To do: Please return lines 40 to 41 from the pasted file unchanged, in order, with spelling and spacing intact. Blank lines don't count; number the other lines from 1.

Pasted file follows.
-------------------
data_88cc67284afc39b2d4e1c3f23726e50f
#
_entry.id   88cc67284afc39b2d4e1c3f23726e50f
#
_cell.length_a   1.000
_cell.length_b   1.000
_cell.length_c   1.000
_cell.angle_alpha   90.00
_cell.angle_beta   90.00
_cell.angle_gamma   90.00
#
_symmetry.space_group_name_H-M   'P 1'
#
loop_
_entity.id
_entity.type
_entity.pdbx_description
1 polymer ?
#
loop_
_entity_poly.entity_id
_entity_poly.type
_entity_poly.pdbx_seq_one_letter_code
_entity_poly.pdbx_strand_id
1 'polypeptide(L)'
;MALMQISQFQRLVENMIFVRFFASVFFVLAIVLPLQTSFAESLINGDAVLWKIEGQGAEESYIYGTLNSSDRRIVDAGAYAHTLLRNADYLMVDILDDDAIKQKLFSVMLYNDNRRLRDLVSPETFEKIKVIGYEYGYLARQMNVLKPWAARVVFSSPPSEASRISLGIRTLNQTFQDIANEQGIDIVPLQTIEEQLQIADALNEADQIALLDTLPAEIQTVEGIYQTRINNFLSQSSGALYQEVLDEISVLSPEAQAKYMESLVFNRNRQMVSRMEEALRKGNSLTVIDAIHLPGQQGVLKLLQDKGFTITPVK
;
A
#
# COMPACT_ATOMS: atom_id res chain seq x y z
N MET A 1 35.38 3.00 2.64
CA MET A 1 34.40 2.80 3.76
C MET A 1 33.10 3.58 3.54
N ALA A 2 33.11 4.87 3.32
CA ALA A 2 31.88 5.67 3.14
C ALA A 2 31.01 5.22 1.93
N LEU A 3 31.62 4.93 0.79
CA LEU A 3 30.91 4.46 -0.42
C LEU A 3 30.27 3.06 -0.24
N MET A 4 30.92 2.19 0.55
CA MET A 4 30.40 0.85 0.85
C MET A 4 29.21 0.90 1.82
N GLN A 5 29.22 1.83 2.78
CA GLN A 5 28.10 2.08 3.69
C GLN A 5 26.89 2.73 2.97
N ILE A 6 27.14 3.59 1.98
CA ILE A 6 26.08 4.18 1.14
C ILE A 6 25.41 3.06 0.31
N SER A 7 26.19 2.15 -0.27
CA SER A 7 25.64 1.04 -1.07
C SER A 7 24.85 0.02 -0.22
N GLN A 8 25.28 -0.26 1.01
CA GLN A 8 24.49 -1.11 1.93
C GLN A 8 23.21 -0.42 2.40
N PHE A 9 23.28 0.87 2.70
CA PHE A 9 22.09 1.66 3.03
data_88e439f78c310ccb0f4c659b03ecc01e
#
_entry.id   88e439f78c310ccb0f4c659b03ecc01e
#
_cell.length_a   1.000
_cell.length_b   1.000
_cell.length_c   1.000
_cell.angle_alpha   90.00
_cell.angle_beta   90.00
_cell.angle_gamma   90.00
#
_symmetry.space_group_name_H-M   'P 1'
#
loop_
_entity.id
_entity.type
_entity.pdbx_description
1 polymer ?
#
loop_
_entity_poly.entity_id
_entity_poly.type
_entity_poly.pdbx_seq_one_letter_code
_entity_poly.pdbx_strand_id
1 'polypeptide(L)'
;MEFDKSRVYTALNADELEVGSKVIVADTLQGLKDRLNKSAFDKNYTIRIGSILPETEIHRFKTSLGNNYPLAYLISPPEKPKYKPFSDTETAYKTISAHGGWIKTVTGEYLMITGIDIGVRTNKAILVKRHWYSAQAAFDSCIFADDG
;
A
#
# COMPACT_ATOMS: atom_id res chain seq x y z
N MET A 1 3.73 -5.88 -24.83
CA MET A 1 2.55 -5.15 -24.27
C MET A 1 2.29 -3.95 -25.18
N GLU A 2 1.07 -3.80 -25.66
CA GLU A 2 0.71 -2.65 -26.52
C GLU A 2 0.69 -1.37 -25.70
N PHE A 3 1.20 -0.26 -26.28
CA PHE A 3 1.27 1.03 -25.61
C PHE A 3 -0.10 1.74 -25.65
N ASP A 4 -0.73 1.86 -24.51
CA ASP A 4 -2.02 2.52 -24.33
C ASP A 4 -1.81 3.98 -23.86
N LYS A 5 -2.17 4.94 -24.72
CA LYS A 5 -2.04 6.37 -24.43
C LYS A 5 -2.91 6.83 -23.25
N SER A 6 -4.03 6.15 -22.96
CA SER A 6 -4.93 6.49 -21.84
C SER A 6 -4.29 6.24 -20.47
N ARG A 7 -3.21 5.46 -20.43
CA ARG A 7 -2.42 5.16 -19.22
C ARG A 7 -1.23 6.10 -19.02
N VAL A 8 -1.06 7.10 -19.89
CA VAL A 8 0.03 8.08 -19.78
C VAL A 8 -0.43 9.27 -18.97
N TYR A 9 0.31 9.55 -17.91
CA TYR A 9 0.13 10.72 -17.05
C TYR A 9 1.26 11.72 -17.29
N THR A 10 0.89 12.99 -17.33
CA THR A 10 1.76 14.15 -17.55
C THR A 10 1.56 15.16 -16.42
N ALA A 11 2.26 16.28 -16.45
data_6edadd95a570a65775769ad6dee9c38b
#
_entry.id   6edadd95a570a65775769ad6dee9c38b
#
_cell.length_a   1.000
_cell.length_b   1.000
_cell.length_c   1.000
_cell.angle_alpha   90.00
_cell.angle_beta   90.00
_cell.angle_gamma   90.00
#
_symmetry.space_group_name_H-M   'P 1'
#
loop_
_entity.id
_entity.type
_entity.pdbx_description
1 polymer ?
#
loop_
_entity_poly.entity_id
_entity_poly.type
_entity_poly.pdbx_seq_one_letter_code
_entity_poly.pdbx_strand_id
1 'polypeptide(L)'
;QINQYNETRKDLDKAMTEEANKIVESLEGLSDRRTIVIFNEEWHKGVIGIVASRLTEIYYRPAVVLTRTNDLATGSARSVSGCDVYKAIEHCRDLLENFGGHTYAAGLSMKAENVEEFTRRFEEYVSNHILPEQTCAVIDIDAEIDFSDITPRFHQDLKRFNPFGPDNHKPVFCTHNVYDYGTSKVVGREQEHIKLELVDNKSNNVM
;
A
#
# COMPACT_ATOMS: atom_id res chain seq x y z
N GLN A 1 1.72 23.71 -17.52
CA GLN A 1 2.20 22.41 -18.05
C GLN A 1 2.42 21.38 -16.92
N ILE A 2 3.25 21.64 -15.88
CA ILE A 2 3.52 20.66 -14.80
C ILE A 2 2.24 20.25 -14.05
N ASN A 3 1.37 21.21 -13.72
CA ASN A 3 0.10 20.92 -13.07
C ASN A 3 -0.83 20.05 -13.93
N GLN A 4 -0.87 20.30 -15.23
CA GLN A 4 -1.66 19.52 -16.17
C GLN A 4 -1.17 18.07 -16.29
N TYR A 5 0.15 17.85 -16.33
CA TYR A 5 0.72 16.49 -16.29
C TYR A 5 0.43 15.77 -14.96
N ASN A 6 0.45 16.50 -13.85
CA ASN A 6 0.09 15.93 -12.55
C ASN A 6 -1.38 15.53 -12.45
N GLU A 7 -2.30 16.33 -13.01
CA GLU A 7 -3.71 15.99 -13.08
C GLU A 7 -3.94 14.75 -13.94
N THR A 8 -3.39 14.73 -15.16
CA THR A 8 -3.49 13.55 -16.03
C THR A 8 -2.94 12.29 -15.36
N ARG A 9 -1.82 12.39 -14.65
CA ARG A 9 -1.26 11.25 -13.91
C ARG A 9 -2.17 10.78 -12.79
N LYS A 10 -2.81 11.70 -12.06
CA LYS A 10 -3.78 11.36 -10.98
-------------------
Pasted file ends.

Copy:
N MET A 4 30.92 2.19 0.55
CA MET A 4 30.40 0.85 0.85